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The Times, March 15, 2010

Survivors of family killed in Afghanistan raid threaten suicide attacks

The family count seven deaths, not five, because the two women were pregnant.

Jerome Starkey, Afghanistan

A family whose members were killed in a botched night raid in eastern Afghanistan have rejected “blood money” from the Government and vowed to carry out suicide attacks unless the perpetrators are brought to justice.

Two pregnant women, a teenage girl, a policeman and his brother were shot dead on February 12 by unidentified gunmen. Eight men were arrested in the raid on the village of Khataba in Paktia province. They have all been released.

Haji Sharabuddin at his son grave
Haji Sharabuddin at his son's grave (Photo: The Times)

No one has claimed responsibility for the killings. A US official in Kabul refused to identify the force involved, citing “utmost national and strategic security interests”.

The United Nations has criticised intelligence agencies in Afghanistan in the past for using paramilitary groups to carry out “extrajudicial killings”. If the force was controlled by the CIA or Afghanistan’s domestic intelligence service it would be exempt from new Nato guidelines designed to limit night raids, which came into force on January 23.

Local elders delivered $2,000 (£1,300) in compensation for each of the five victims to the head of the family, Haji Sharabuddin, after protests brought Gardez, the capital of Paktia, to a halt. “I don’t want money. I want justice,” he said. “All our family, we now don’t care about our lives. We will all do suicide attacks and [the whole province] will support us.”

Nato had claimed that the assault force found the women’s bodies “tied up, gagged and killed”. In its initial statement it also said: “Several insurgents engaged the joint force in a fire fight and were killed.”

An investigation by The Times at and around the scene found both those statements to be untrue. Although the family’s claims that they did not shoot back could not be independently verified, none of the dead was an insurgent. Relatives say that the women were killed during, not before, the raid.

Nato officials continued to brief journalists in Kabul yesterday that the women were victims of an “honour” killing. However, they did not explain why the bodies would have been kept in the house overnight, against Islamic custom, nor why the family had invited 25 guests to celebrate the naming of a newborn child the same evening. Nato denies accusations of a cover-up.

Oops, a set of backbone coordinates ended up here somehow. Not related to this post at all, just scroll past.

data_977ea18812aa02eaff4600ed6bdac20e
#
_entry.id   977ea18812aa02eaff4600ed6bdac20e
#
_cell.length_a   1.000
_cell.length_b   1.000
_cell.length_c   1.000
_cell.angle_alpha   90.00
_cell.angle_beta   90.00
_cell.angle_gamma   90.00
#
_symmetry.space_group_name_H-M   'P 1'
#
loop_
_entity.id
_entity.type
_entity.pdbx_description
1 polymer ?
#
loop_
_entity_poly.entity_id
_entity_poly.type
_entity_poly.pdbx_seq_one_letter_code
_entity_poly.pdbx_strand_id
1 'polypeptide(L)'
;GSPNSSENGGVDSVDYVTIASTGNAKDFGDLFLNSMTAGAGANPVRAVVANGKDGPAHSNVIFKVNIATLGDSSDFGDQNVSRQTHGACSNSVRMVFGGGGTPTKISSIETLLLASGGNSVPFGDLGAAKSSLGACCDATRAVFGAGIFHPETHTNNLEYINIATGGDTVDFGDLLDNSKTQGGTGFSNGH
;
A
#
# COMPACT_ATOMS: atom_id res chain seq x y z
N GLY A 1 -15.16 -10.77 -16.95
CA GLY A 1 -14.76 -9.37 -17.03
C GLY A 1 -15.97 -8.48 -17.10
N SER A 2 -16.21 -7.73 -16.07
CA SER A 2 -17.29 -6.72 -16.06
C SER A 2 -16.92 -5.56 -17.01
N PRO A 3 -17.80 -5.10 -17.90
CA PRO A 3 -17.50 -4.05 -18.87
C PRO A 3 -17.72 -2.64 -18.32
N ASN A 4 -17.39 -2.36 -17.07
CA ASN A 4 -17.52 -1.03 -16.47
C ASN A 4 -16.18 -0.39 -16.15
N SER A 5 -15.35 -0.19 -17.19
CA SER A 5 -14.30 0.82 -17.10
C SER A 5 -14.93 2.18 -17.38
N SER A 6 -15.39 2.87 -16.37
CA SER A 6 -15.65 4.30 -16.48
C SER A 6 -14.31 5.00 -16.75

An undated document seen by The Times that was presented by US forces to Commander Dawood, the dead policeman, praised him for his work and “dedication and willingness to serve the people of Afghanistan”. It said he would “ensure the stability of your country for many years”.

Commander Dawood’s brother, Saranwal Zahir, was a district attorney in Ahmadabad district, also in Paktia. The two married women were four and five months pregnant. The teenage girl, Gulalai, was engaged to be married this summer.

“Before, when I heard reports of raids like this and elders said [foreign troops] only came to colonise Afghanistan, I told them they are here to help us,” said Sayed Mohammed Mal, the vice-chancellor of Gardez University, whose son Mansoor was Gulalai’s fiancÚ. “But when I witnessed this in my family’s home, I realised I was wrong. Now I accept the things those people told me. I hate [foreign forces]. I hate the Government.”

Afghan officials insist that the raid was a mistake. None of the people reached by The Times said that the family had links with the Taleban.

“My father was friends with the Americans and they killed him.,” said Commander Dawood’s son, Abdul Ghafar, as he held a dog-eared photograph showing the policeman with three US soldiers. One of the Americans had his arm around Mr Dawood. “They killed my father. I want to kill them. I want the killers brought to justice.”

The family suspect that a spy may have deliberately misled the assault force and the relatives have appealed to President Karzai to hand him over.

“If the Government don’t give us the spy I will carry a holy Koran to the presidential palace and ask, why don’t you help us? Why do you let the Americans carry out these operations?” Mr Dawood’s mother, Bibi Sabsparie, said. Haji Sharabuddin, her husband, said that he wanted the spy shot, hanged and burnt.

“The foreigners are always talking about human rights. But they don’t care about human rights,” said Gulalai’s father, Mohammed Tahir. “They teach us human rights then they kill a load of civilians. They didn’t come here to end terrorism. They are terrorists.”

Mohammed Sabir, whose wife, Bibi Shirin, was killed, suggested vengeance: “If the Americans don’t give us the spy, bring us seven Americans and we will kill them.”

The family count seven deaths, not five, because the two women were pregnant.

Afghan women killed in the NATO raid
L to R: 1) Bibi Saleha, 37, had 11 children. 2) The other victim, Gulalai, 18, was engaged. 3) Bibi Shirin and her daughter Tamana. The women's faces have been blurred in these photographs at the request of their families. (Photos: The Times)

Category: Women, US-NATO, HR Violations, Protest - Views: 9900